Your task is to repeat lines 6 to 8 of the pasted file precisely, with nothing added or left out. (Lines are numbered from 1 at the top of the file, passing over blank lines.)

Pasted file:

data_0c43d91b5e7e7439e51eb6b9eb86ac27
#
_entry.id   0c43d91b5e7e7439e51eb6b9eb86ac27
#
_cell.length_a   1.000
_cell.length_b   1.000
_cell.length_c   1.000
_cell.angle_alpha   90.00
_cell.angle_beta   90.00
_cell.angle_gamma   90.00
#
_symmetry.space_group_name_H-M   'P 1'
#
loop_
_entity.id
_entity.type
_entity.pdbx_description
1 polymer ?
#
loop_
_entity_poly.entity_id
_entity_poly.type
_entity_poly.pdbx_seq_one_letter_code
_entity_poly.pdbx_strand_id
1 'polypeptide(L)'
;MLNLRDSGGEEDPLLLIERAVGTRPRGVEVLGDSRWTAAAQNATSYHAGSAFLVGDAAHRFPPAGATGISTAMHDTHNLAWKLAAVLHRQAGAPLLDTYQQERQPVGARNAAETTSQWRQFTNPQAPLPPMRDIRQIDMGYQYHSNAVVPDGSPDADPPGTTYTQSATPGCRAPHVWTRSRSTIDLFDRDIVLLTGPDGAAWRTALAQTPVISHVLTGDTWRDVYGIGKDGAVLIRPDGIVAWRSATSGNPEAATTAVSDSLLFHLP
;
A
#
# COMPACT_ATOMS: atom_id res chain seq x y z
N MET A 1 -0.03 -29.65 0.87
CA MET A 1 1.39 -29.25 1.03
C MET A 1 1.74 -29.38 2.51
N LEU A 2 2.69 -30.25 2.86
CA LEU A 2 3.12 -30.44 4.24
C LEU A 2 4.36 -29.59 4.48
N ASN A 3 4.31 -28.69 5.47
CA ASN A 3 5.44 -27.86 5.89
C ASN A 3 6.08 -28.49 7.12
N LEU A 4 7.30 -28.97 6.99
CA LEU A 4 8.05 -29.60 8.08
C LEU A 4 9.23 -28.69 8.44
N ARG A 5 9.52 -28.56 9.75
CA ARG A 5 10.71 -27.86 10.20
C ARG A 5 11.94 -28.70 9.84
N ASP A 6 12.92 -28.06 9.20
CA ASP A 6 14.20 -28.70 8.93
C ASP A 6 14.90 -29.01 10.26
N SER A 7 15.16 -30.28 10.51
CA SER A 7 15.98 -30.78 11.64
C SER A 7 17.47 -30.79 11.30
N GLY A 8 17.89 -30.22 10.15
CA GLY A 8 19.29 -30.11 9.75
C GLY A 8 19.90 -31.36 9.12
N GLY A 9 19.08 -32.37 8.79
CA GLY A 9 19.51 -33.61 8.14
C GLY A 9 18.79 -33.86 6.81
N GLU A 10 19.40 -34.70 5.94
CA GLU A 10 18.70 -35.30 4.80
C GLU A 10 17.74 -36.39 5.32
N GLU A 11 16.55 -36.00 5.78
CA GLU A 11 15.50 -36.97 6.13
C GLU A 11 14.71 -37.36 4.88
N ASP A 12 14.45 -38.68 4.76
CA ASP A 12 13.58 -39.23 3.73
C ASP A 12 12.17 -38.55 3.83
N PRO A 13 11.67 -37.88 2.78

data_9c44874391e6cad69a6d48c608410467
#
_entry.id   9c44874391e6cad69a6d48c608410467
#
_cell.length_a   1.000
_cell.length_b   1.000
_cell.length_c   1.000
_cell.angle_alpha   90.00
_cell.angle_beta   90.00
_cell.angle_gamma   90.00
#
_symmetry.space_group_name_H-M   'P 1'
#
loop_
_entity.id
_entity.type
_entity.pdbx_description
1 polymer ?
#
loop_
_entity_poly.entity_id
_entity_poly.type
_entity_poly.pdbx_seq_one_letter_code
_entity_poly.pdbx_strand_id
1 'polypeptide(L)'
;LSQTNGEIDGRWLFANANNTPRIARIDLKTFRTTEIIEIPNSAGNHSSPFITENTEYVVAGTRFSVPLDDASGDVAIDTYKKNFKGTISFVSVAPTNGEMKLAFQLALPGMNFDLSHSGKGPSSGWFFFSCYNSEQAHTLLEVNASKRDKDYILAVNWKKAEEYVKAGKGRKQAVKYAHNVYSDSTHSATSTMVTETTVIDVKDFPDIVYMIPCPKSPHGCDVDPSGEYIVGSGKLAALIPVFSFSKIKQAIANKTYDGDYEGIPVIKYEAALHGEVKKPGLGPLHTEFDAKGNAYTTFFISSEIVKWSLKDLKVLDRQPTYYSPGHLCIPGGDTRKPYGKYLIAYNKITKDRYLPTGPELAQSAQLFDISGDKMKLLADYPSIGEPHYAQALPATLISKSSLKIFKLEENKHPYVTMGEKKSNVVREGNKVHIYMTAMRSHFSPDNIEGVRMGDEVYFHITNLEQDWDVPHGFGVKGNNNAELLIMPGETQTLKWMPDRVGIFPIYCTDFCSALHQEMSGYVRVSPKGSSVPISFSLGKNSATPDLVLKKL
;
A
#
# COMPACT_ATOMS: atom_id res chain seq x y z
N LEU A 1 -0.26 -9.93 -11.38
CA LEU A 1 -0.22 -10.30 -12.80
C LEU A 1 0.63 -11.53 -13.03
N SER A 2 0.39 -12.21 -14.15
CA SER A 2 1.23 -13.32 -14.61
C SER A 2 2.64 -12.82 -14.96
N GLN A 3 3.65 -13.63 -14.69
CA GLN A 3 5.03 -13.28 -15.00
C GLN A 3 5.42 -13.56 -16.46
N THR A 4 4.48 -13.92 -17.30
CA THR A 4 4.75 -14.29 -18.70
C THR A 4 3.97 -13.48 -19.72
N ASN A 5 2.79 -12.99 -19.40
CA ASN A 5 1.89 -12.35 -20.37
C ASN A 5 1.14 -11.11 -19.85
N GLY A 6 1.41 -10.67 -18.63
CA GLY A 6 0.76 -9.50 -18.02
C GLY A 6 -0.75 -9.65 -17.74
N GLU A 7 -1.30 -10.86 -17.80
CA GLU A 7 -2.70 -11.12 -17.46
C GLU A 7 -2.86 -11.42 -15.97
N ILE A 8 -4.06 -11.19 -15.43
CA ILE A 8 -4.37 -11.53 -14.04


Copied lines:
_cell.length_b   1.000
_cell.length_c   1.000
_cell.angle_alpha   90.00